|Publication number||US6816017 B2|
|Application number||US 09/931,877|
|Publication date||Nov 9, 2004|
|Filing date||Aug 20, 2001|
|Priority date||Aug 31, 2000|
|Also published as||CN1436398A, CN100536323C, DE60136083D1, EP1315289A1, EP1315289A4, EP1315289B1, US20020024390, WO2002019519A1|
|Publication number||09931877, 931877, US 6816017 B2, US 6816017B2, US-B2-6816017, US6816017 B2, US6816017B2|
|Inventors||Kiichi Yamashita, Tomonori Tanoue, Isao Ohbu, Kenji Sekine|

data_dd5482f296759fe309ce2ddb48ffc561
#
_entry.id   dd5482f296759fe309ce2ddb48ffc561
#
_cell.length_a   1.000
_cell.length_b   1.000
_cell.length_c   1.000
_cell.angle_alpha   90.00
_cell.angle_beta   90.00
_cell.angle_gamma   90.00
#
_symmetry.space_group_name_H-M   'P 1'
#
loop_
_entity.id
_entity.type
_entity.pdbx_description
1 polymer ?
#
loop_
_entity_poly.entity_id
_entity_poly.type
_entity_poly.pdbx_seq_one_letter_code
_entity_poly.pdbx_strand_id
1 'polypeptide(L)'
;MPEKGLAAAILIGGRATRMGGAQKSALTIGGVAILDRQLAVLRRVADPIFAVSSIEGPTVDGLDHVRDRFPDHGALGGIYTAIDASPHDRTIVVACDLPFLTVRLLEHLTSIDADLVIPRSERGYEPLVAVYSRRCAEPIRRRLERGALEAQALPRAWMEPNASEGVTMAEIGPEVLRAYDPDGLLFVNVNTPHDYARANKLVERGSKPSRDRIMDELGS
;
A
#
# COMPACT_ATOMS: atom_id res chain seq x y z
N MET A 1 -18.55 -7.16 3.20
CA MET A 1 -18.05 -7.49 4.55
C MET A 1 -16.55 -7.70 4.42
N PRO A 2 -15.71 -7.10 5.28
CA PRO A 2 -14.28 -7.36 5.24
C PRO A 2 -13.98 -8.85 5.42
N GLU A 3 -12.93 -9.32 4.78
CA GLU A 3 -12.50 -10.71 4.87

|Original Assignee||Renesas Technology Corp.|
|Export Citation||BiBTeX, EndNote, RefMan|
|Patent Citations (22), Referenced by (20), Classifications (22), Legal Events (5)|
|External Links: USPTO, USPTO Assignment, Espacenet|
1. Field of the Invention
The present invention relates to a power amplifier module for a portable terminal used in a mobile communication system, particularly to a power amplifier module for a cellular telephone system requesting a high tolerance level of device destruction against significant load impedance fluctuation.
2. Description of the Related Art